Kevin Schultz’s Tri-Faith America begins with the story of a priest, a rabbi and two Protestant ministers. It might be the first line of a joke, but it’s deadly serious. The four chaplains were aboard the U.S.S. Dorchester when it was sunk by a German torpedo in February 1943. They all went down with the ship, prayerfully, arm-in-arm after having given their life jackets to sailors who lacked them.
The sacrifice of the Four Chaplains represented something of a landmark in the history of American religious comity. These men were “celebrated … as emblems of the new tri-faith nation.” Yet, as Schultz shows, Americans were already prepared to appreciate the larger significance of their heroism because of the ecumenical groundwork that had been laid over the previous decade by the anti-prejudice proselytizing of the National Conference of Christians and Jews (NCCJ), which confronted a revitalized Ku Klux Klan and a swelling, virulent strain of Western antisemitism in the 1920s and 30s.
Schultz’s assiduous research demonstrates that the NCCJ wasn’tmerely engaged in a half-ass exercise of holier-than-thou idealism. During WWII alone, the organization sponsored traveling “tolerance trios”–consisting of a rotating roster of priests, rabbis, and Protestant ministers–who visited nearly 800 military installations and addressed 9 million Americans. This was missionary work on a par with the massive evangelizing and Bible distribution efforts undertaken by American Protestants during the Civil War.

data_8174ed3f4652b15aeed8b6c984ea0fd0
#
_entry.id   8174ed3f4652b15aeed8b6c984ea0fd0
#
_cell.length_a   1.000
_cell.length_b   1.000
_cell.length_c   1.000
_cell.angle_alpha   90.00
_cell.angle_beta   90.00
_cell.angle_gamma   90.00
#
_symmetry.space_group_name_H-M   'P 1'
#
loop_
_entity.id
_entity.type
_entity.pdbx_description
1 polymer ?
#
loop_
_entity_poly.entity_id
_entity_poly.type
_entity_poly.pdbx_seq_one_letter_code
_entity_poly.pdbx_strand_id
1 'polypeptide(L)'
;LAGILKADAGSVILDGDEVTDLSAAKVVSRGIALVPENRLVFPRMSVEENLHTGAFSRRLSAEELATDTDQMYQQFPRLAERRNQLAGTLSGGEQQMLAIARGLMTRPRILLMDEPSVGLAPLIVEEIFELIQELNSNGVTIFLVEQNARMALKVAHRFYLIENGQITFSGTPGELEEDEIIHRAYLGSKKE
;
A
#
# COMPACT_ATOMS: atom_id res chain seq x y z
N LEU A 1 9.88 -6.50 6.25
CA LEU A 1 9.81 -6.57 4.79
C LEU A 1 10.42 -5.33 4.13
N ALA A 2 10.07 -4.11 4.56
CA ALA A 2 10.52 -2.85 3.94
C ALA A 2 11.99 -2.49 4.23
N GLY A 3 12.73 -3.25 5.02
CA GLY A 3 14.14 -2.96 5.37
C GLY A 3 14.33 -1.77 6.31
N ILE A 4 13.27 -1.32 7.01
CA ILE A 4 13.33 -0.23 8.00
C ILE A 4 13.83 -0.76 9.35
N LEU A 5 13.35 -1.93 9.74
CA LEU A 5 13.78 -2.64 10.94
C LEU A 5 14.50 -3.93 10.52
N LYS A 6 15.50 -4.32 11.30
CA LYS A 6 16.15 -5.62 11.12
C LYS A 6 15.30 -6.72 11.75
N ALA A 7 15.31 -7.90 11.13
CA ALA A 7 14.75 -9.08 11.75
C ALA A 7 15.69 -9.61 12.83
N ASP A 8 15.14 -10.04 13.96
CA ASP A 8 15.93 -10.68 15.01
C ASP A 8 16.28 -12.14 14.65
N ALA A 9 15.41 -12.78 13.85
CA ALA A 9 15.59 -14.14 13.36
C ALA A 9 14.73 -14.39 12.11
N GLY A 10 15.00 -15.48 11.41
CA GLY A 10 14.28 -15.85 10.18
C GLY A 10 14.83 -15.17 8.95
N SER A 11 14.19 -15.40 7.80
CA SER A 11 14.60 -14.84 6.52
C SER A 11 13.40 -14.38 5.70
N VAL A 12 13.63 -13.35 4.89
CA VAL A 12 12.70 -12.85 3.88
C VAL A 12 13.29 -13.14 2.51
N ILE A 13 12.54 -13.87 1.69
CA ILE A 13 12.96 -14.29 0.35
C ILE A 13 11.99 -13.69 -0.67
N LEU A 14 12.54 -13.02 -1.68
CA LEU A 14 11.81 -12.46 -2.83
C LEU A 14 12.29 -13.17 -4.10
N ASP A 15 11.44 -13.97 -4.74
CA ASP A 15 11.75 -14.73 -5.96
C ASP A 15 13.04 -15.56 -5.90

In the early postwar period, such everyday features of American culture as films, manners, and educational programming were shaped by the tri-faith model that the NCCJ had so carefully cultivated. Postwar liberalism was in turn infused with the mostly tolerant and religiously derived moral imperative that went by the name of the “Judeo-Christian tradition.”
Upon this somewhat narrow foundation, postwar Americans would adopt broader conceptions of tolerance that included a larger range of religious groups. Religious bigotry and discrimination certainly didn’t disappear, but they were largely driven from public life by the early 1960s. Though groups such as the NCCJ proved slow to promote civil rights for African Americans, the trope of inclusion that they popularized resonated throughout the 1960s. Meanwhile, before the Judeo-Christian tradition was appropriated by the Religious Right in the 1970s, it was employed by Martin Luther King and other civil rights leaders to discredit racist institutions and policies in the 1950s and 60s.
There were deep, intangible costs accompanying the triumph of the tri-faith ideal, which Schultz details. Among them was the loss of communal identity by Jews, Catholics, and Protestants. Also endangered were some of the vibrant, distinctive traditions within each of these larger faith categories. Prophecy withered as ecumenism bloomed.
Still, Schultz provides us with an unapologetically progressive account. He makes clear how profoundly important religious differences were to early twentieth-century Americans and how tirelessly some worked to transcend, or at least mediate, them. Tri-Faith America gives religious tolerance its due as a crucial component of postwar liberalism. In this, it represents a sharp rebuke to the fashionable idea that American religious freedom and religious tolerance have been little more than subtle exercises in coercion